Dear Dr. I have 175cc silicon texture breast implants under the musle for 15 years. a MRI suggested intra-capsuler rupture on the right. I have vey little breast tissue. 1. should the capsule be removed on both sides? risk of not symmetrical if only the right capsule is removed? 2. should an en-bloc removal be done? is it less invasive to removal capsule in pieces? 3. Can i replace the implants in one procudure with the removal or should it be done in 2 stages? 4. would drains be used?
Will Intra-capsuler Silicon Implants Rupture Develop into Extra-capsuler over Time? Removal and Replace in One Procedure?
Doctor Answers (3)
Breast implant rupture
Intra-capsular rupture should be removed as enblock with total capsulectomy and replace the implant. This can be done in one procedure. Operating on the opposite breast for achieving symmetry may be needed that decision is made with your doctor at the time of the examination
Intra-capsular breast implant rupture
Once an implant is known to have rupture, it is reasonable to consider an exchange or removal. Intra-capsular rupture can advance to extra-capsular rupture, but the time frame over which this happens is highly variable from one patient to another. It is generally advisable to remove the capsule, but this decision is based on many factors that will be determined by your surgeon.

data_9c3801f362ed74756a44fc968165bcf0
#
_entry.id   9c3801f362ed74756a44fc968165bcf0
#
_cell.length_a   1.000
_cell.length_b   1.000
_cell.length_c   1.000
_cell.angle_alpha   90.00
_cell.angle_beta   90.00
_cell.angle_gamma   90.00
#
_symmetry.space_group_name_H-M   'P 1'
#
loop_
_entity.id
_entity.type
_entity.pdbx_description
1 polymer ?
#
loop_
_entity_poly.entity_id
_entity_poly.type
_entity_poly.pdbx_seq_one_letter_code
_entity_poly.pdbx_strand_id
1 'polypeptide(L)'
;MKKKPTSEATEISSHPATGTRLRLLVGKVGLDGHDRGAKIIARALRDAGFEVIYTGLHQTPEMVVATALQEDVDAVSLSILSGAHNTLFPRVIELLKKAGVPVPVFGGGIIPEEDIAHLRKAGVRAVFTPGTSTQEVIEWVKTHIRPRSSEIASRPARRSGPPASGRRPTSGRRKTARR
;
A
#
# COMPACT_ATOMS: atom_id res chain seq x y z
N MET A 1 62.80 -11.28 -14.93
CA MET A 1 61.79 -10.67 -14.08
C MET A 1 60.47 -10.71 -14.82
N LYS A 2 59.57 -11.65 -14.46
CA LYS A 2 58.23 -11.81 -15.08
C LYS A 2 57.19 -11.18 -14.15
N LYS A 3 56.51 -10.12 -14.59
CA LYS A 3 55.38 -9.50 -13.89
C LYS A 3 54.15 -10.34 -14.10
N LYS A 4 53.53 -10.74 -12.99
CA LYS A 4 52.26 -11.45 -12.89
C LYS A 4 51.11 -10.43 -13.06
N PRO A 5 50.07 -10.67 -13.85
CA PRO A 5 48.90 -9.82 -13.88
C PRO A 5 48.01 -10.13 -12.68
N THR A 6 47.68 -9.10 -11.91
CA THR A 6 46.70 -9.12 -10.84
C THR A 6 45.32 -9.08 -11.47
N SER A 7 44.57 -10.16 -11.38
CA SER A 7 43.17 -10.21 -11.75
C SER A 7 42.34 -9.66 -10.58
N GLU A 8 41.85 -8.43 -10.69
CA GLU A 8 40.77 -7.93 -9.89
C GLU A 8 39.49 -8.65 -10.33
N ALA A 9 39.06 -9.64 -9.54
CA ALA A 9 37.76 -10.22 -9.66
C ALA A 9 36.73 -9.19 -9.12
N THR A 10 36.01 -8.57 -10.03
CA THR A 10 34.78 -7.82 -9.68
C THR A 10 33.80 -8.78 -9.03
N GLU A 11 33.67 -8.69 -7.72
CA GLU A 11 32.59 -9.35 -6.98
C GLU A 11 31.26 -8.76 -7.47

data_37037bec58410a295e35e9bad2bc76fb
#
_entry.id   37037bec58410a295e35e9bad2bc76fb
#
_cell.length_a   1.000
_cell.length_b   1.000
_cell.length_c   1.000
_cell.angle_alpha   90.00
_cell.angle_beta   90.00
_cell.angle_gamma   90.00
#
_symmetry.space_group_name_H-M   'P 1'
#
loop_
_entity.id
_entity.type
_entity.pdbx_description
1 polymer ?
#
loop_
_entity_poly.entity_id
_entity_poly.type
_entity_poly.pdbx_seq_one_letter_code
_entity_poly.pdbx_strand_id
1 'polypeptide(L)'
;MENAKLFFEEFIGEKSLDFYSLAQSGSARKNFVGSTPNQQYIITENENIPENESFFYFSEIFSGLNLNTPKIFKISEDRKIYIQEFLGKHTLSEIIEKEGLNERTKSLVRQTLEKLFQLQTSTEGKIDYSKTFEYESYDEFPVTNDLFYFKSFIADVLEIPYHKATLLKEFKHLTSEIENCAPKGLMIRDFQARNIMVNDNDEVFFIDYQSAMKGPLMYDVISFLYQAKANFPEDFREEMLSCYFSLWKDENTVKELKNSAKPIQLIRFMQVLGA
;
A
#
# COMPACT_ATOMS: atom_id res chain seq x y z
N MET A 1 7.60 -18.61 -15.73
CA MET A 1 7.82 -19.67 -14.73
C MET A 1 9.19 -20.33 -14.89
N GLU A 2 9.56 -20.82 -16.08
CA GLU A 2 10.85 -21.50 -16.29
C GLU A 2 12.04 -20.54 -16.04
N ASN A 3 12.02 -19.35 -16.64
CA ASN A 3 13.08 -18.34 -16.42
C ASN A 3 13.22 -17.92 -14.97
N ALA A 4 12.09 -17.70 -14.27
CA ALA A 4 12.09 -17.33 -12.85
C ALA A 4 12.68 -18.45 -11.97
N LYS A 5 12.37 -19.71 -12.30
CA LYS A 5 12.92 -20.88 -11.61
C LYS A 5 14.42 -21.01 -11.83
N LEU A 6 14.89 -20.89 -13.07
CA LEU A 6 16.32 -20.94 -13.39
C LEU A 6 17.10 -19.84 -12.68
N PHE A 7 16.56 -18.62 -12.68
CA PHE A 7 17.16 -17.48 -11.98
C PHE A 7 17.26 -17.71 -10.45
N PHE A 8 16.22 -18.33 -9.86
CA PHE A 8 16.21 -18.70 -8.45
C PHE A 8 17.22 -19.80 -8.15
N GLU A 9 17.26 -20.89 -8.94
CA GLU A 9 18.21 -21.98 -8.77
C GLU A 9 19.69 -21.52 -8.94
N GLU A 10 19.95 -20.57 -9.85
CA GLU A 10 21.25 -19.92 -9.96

Breast Augmentation #cosmeticsurgery
With an intracapsular rupture- there is no rush to change the implants unless there has been a change in the breast- or there is evidence of extra capsular leakage of the silicone gel. When you decide to change the implants- the capsule and implants on both sides should be removed together. Submuscular capsulectomy can be difficult as the capsule is adherent to the chest wall and rib periosteum. I do not use drains. Your result should be excellent with removing and replacing your old implants with the new ones.
With Warm Regards,
Trevor M Born MD
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These answers are for educational purposes and should not be relied upon as a substitute for medical advice you may receive from your physician. If you have a medical emergency, please call 911. These answers do not constitute or initiate a patient/doctor relationship.
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